West Fargo student recovering after horrific snowmobile crash
WEST FARGO - Charley Weber was riding on the back of a buddy's snowmobile about 10:30 p.m. New Year's Eve near Horace enjoying the last night of 2012.
For the West Fargo ninth-grader, it was almost the last night of his life.
The speeding sled hit a field approach and he and the driver were rocketed from the machine.
The driver was badly injured with a concussion, broken ribs, a broken foot and bleeding from a gash in his thigh that would require 100 stitches.
Charley was thrown 25 to 30 feet and hit something so hard the cellphone in his pocket bent to conform to the shape of his thigh.
Charley hit the ground so hard his brain compressed against his skull.
Without his helmet, he would have died, his father Jeff Weber said.
In minutes, Horace's first responders arrived. By then, Charley's body had gone into convulsions due to his traumatic brain injury.
He was taken to Essentia Health in Fargo near death, and a local transplant team was notified in case they had to remove his organs.
Charley spent four days in the intensive care unit at Essentia.
He was then transferred to the downtown Sanford Hospital, where it took him a week and a half to relearn how to walk. Another two weeks were spent in Sanford's South University Drive rehabilitation unit.
At first, there was no stimulus for Charley whatsoever. No radio. No TV.
As he progressed, he could see one friend, then three, then five. Then he went to church. The highlight was sitting with the West Fargo wrestling team at the state tournament.
On Friday, he was lifting weights, bending and stretching in an hourlong workout at Sanford Power Center in south Fargo.
"The main miracle is that Charley's come so far," said his father, a physical education teacher at West Fargo's Cheney Middle School.
He said Charley's conditioning from football and wrestling has been a boon for him in recovery
Charley's mother, West Fargo STEM Center Principal Michelle Weber, said she and her husband split their time getting Charley to and from physical, occupational and speech therapy; and vision and neurological testing.
They also have Charley's younger sister to care for.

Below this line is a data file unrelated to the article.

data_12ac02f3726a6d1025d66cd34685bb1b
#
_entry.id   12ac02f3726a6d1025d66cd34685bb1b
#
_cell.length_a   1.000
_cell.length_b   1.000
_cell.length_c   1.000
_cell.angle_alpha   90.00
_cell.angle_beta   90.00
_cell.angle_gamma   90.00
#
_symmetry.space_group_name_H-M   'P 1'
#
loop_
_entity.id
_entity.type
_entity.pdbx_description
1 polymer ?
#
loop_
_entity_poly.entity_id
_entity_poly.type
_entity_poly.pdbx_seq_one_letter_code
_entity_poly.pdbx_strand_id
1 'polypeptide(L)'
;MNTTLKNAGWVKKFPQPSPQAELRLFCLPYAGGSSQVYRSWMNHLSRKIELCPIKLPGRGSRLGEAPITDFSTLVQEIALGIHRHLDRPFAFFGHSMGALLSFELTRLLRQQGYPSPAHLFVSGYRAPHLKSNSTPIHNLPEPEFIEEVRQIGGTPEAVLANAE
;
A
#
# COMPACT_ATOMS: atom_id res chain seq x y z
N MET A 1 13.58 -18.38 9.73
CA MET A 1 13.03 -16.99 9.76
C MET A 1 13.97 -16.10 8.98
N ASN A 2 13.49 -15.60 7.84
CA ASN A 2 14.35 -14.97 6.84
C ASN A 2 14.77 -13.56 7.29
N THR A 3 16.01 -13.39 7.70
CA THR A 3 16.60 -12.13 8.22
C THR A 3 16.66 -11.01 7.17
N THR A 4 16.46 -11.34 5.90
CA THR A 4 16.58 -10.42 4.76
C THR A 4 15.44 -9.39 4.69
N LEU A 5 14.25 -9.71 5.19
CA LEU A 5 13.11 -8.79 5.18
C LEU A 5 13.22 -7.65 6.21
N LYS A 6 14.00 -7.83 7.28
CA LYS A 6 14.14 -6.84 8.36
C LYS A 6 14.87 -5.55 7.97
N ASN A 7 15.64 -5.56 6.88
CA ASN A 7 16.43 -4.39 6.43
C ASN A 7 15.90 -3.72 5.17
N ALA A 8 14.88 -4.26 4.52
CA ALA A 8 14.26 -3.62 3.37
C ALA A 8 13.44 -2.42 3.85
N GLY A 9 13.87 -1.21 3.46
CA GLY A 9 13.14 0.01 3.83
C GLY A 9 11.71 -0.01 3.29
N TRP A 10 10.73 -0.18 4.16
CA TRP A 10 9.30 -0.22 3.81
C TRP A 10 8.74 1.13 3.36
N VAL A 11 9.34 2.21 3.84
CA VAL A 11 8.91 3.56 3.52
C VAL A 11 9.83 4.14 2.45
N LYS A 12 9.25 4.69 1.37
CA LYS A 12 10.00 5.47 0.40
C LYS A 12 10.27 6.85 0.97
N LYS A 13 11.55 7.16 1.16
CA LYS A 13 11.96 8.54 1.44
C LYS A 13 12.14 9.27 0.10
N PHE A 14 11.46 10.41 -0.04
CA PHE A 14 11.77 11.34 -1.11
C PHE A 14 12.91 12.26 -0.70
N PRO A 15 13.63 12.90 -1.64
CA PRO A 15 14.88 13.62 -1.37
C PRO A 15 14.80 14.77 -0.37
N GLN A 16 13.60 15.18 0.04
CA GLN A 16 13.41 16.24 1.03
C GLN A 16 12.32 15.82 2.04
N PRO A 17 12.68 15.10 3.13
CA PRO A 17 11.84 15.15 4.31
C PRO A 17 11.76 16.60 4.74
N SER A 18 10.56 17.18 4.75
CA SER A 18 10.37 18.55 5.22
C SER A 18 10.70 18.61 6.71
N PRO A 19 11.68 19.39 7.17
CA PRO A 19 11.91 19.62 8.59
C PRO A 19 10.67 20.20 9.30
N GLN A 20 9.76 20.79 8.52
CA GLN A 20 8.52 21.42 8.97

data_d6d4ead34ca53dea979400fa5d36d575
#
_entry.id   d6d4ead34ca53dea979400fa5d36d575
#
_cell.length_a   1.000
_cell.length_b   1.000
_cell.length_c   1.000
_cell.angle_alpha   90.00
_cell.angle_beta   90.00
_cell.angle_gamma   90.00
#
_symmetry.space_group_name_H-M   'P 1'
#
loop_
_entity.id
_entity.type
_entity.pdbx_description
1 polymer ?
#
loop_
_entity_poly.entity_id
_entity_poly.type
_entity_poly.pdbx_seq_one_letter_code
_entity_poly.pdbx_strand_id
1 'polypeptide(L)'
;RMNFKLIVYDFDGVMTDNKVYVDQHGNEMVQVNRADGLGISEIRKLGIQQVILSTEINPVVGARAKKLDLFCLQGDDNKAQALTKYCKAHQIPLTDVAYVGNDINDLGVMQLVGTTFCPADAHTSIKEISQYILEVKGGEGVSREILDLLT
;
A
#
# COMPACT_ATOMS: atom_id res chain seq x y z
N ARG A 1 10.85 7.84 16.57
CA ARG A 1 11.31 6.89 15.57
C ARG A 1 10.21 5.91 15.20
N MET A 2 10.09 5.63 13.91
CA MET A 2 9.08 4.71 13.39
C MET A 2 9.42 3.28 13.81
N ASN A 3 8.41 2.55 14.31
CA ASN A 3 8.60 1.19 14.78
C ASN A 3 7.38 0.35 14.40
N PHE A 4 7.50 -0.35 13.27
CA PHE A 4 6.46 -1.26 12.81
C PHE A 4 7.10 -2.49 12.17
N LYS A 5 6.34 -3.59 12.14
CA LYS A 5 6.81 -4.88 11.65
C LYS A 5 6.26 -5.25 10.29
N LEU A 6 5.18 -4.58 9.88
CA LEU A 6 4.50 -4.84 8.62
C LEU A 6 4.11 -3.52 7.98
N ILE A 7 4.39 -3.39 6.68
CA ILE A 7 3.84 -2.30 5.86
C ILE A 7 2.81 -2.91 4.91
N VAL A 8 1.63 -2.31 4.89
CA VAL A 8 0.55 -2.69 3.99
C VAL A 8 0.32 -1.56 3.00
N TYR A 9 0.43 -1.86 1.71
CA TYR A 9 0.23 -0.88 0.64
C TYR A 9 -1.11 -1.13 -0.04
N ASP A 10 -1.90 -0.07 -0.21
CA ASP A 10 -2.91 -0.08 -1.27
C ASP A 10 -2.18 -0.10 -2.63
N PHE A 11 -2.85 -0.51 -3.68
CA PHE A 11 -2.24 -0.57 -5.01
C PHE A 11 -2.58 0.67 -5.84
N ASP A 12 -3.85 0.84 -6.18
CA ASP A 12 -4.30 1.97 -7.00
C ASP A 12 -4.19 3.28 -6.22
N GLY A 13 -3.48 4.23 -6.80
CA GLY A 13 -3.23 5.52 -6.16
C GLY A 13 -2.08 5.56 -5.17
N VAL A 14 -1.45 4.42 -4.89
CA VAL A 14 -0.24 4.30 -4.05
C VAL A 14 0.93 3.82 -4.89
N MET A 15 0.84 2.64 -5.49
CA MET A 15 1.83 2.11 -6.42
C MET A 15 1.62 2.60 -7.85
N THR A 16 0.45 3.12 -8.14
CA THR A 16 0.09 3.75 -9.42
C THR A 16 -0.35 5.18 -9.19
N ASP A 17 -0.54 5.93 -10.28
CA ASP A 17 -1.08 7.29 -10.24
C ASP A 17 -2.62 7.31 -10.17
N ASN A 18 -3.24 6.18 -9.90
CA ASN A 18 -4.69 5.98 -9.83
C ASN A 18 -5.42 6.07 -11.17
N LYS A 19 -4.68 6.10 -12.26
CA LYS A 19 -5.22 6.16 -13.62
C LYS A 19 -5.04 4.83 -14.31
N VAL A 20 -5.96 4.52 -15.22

Michelle Weber said her son still needs extra time to process what he takes in. Charley also sees double, and wears glasses, with the lenses taped so he sees one image.
The Webers are thankful for the help of their friends and the community.
Two fundraisers are planned to help the Weber family with medical bills - already well beyond the $100,000 mark - tied to Charley's injury and recovery.
There will be a spaghetti dinner and silent auction from 5 to 10 p.m. March 3 at Grazies Italian Grill in south Fargo.
The suggested donation is $10 for adults and $5 for youths, with children under age 6 free. T-shirts will be sold for $10, said Fargo Police Lt. Joel Vettel, a friend of the Webers'.
A "Chuck it Dodgeball Tournament" is scheduled March 19 in the Cheney Middle School gymnasium.
The cost is $15 per participant, which includes a T-shirt. The tourney is open to Cheney, STEM Center, Sheyenne 9th Grade Center and West Fargo High School students and staff.
The event will include food, raffles and inflatable games. All proceeds will go to the Weber family.
"He asked if he could play and we said, 'No!' " Michelle Weber said.
Charley will be out of sports for a year, she said.
The goal now is to get him back in school for the fourth quarter, she said.
To close his workout Friday, Charley ran a few short-timed sprints.
It's "amazing to be able to do this kind of stuff. It's been great," he said.
"I've watched programs where (people have) almost died and they come back and get better," Charley said.
Now, he says he's got the chance to be better than he was before, "to be an inspiration to other people."